In the early spring of 2014, outside the Reach Academy, Feltham, smiling pupils posed for photos as the school became the first of its kind to be awarded Ofsted’s highest overall grade for the quality of a school: Outstanding. Within two years of opening, the school had done what so many institutions and academies had failed to do for so long: provide a top class education. The future of Free Schools looked bright.
Fast forward less than a month, however, and the reality of the situation struck home. Discovery New School in Crawley, West Sussex, a small Free School established in 2011 became the first Free School to shut down after a year of failing support, extremely poor Ofsted reports, and desperate educational standards. The inspection team that sealed the school’s fate remarked that there was a genuine risk of children leaving the school unable to read or write. Having poured over £3million into the school the government cut its losses amid political scuffles and rushed apologies.
If you’re scratching your head at this point wondering what a Free School is, don’t be alarmed, you’re not alone. With all the changes going on in the UK education system, it can be difficult to keep up. Free Schools started appearing in the autumn of 2010, spearheaded by Michael Gove, that much-loved administrator. A Free School is essentially an Academy that has been set up by a group of parents, teachers, charities, trusts, religious or voluntary groups. Like an Academy, they are funded directly by the government and are subject to the same codes of conduct and guidelines as other state schools. They are free from Local Authority control and have the power to deliver their own curriculum, as long as it is “broad and balanced”.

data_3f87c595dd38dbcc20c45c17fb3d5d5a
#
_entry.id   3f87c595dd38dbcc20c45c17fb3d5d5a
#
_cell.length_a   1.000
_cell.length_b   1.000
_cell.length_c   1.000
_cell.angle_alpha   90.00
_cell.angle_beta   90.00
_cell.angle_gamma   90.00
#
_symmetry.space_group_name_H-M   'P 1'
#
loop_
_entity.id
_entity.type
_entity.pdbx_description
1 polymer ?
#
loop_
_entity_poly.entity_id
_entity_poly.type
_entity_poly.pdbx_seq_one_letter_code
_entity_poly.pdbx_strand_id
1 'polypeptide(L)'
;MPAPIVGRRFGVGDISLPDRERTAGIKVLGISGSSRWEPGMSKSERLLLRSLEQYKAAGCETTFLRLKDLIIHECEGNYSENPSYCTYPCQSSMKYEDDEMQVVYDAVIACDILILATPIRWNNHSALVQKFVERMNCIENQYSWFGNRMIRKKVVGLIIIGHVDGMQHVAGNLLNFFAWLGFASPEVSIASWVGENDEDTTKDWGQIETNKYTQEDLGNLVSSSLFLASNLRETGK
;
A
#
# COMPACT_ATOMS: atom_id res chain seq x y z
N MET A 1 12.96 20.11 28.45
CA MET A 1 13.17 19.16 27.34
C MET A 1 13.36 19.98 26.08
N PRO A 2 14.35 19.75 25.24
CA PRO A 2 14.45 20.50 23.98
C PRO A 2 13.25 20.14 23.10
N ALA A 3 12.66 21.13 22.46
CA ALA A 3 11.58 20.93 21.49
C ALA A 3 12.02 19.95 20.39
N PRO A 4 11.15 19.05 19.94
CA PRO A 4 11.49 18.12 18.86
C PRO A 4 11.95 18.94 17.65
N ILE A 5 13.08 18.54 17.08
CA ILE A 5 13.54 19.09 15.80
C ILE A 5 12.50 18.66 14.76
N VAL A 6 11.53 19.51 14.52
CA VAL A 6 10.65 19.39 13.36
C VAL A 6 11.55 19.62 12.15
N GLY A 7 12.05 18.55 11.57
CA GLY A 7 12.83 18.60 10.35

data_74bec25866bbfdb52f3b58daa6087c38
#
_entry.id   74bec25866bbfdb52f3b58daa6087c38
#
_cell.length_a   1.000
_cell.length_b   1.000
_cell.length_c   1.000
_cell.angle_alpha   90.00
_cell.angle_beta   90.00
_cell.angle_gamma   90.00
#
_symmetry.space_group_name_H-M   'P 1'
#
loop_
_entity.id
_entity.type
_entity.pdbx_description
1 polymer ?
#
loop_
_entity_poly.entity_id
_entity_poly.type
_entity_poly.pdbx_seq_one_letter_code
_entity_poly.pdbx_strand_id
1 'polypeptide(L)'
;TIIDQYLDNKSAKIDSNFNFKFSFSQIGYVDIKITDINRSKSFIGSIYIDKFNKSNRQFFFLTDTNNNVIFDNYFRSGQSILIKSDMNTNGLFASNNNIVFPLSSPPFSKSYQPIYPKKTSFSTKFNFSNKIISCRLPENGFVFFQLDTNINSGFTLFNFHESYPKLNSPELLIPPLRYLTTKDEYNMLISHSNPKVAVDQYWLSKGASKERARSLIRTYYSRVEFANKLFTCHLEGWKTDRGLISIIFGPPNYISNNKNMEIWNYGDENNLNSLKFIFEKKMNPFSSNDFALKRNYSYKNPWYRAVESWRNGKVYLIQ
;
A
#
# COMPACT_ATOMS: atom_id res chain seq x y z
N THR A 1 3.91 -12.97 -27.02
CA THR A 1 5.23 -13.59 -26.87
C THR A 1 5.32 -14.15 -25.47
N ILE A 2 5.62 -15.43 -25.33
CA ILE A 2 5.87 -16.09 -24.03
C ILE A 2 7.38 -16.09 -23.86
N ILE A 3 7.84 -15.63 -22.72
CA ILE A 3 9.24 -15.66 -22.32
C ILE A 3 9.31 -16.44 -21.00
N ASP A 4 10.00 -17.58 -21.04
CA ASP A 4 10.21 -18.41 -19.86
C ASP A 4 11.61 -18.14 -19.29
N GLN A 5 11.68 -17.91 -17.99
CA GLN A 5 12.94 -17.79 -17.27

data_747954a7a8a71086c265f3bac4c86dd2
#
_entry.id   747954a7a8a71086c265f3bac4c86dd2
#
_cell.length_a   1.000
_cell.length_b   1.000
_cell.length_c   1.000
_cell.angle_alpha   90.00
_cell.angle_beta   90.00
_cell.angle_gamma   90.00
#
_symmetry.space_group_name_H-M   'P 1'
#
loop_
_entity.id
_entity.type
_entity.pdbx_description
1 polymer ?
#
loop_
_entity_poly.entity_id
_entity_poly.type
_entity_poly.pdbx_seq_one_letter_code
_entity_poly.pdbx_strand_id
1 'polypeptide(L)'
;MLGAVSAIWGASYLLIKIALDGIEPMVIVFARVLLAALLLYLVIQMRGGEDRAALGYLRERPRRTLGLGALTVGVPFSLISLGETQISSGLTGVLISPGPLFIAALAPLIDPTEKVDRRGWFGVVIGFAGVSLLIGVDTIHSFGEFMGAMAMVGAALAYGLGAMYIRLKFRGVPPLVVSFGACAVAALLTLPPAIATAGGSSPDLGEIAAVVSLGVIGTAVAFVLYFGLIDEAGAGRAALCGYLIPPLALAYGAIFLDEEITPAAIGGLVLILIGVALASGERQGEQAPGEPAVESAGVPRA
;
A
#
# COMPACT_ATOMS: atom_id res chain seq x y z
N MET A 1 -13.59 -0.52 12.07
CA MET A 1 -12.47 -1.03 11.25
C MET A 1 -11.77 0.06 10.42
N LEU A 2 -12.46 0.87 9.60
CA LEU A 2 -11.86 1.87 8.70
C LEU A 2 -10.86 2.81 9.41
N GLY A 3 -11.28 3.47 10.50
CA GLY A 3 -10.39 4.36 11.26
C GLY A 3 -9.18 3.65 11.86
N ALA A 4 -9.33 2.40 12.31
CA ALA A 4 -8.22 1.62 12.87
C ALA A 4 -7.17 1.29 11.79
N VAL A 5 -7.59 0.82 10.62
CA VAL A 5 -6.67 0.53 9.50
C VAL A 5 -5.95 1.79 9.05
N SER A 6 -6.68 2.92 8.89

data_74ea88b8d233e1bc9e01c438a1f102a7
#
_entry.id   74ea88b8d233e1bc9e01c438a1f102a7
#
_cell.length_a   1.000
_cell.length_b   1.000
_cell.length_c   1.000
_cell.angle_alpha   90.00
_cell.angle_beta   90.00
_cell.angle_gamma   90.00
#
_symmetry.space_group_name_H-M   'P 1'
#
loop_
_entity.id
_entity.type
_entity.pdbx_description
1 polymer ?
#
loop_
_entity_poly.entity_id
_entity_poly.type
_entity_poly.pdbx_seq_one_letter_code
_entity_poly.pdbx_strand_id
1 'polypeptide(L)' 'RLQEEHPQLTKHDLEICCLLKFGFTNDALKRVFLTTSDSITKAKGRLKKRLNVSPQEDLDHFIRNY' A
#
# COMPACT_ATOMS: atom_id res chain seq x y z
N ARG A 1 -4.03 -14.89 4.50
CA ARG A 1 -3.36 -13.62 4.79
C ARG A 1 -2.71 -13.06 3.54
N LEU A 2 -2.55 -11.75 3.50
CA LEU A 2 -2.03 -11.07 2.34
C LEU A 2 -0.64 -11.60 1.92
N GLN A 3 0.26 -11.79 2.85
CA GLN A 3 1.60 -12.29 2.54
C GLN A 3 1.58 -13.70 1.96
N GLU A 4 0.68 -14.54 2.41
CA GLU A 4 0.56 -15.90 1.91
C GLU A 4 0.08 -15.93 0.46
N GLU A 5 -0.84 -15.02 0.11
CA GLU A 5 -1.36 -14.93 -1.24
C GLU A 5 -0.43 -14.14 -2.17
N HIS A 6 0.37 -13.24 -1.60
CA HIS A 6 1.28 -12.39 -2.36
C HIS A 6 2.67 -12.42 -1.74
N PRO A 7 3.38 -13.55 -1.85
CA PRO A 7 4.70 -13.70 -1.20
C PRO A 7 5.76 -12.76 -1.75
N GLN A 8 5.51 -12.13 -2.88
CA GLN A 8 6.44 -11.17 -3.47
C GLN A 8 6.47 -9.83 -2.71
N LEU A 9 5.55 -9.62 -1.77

After the disaster in Crawley, it didn’t take long before Free Schools hit the headlines again, this time on the 14th August or A Level results day. Surrounded by the developing infrastructure of East London, Stratford’s London Academy of Excellence (LAE), a Free School established in 2012, posted some of the best A-Level results in the country. 40% of XI formers achieved AAB and well over a third of its pupils went on to Russell Group universities. Once again, Free Schools were in the ascendency.
However, it only took four days before question marks started to appear over the Newham school’s success story. Rather than requiring 5 GCSEs at A-C standard as an entry criteria, the norm for most establishments, the LAE asks for students to have 5 A* or A grades at GCSE level. With this is mind, is it any wonder that the LAE produced some of the top A-Level results nationally? Furthermore, Ofsted commented that “Not enough students achieve the high grades at AS-level of which they are capable. Not enough students make the progress that their GCSE grades indicate they should when compared to similar students nationally”.
So what’s the conclusion here? Should we continue to support Free Schools, or, as politician Chris Oxlade put it, are they simply “a political experiment that's gone horribly wrong”. The truth resides in the future. The number of free schools in the UK is set to almost double in the 2014/5 academic year, and the coming months could provide the clearest indication of their future within the UKs pedagogical tradition.